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Trump Administration Coal Plan Could Have Big Impact On Pennsylvania

The Trump administration’s plan to prop up money-losing coal and nuclear plants could have a big impact on how Pennsylvanians get their electricity. Federal regulators will now decide what to do with it. The Department of Energy has asked the Federal Energy Regulatory Commission to act on its proposed “Grid Resiliency Pricing Rule.” The plan would likely help a few energy companies in the mid-Atlantic, but it would just as likely make ratepayers in the region pay more for their electricity. State utility commissions, grid operators, and the oil and gas and renewables industries have all voiced opposition. Read full story here

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Lawmakers Consider Tax Breaks For Oil And Gas

As lawmakers hash out differences between the tax bills in front of Congress, they must decide whether to keep a proposed tax break for oil and gas investors — and just how big the reduction should be. Both the House and Senate versions cut the tax rate for owners of oil and gas companies that operate as publicly traded partnerships. These companies, such as Shell and Energy Transfer Partners operating in Pennsylvania, span many aspects of the industry, from drillers to pipeline operators to gas processors and oil refiners. Read full story here. 

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New York’s Fracking Ban Isn’t All It’s Cracked Up To Be

In 2014, Gov. Andrew Cuomo made a bold statement by banning hydraulic fracturing in the Empire State, declaring alongside his health commissioner that “no child should live near” a shale-gas well because of its potential harm.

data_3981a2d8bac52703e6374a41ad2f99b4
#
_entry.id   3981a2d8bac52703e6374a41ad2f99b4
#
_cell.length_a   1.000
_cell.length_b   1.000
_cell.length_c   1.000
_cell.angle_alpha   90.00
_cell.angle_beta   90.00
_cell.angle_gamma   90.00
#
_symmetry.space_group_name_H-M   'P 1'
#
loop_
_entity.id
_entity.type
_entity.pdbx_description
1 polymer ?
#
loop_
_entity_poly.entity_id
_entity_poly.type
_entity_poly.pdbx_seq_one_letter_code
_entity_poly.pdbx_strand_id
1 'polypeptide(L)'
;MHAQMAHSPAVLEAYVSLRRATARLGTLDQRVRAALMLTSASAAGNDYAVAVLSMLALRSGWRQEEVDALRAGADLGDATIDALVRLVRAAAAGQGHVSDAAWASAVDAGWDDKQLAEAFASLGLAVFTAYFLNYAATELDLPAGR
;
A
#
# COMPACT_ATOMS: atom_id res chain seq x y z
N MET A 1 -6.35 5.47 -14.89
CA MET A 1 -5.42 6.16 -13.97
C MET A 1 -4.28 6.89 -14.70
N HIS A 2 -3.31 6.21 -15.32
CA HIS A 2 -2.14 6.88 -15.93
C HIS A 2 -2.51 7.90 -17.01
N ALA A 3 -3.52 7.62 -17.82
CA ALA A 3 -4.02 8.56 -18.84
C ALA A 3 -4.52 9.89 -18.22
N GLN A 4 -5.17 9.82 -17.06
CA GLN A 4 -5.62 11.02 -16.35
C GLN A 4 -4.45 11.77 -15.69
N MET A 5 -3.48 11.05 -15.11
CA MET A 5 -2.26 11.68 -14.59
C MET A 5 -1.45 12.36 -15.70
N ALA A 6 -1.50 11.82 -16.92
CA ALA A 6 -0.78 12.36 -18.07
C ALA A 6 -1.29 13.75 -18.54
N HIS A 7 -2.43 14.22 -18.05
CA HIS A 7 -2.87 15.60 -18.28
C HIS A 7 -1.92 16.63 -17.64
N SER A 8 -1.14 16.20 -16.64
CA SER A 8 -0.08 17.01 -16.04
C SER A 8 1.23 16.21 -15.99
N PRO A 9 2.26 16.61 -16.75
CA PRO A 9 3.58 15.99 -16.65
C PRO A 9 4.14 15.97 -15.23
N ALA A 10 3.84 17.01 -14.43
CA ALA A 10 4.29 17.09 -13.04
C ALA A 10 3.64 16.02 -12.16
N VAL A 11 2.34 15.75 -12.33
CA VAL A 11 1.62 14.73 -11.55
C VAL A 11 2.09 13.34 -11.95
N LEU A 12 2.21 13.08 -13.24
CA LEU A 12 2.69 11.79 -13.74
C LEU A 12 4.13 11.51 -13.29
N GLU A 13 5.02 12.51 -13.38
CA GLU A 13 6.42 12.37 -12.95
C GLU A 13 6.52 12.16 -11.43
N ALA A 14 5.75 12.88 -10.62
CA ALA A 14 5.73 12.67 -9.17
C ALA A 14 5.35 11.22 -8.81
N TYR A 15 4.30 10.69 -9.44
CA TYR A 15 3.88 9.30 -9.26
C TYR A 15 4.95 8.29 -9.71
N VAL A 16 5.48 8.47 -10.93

The governor’s proclamation made him a hero among environmentalists and persona non grata in the oil and gas industry. Energy in Depth, an industry-funded website, criticized Cuomo for basing the moratorium on dubious science “to kowtow to Yoko Ono, Mark Ruffalo, and all of the environmental pressure groups in New York.”

In truth, though, the picture is murkier, and Cuomo’s ban is less than absolute. Moratorium notwithstanding, New York is still reaping the rewards of fracking, importing shale gas from neighboring Pennsylvania and preparing to process it in a mammoth power plant under construction 65 miles northwest of New York City. Read full story here. 

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PA Eyes New Land For Abandoned Mine Cleanup

Environmental officials in Pennsylvania have long focused on cleaning up the most hazardous old mines, but they plan to start addressing other abandoned mining sites that pose fewer public health dangers. Patrick McDonnell, secretary of the state Department of Environmental Protection, announced Tuesday that his agency is developing a program aimed at converting these spaces into recreation areas. “Traditionally the moneys we’ve had available for mining have been focused on dangerous highwalls, major stream impacts, things like that,” he said. Red full story here.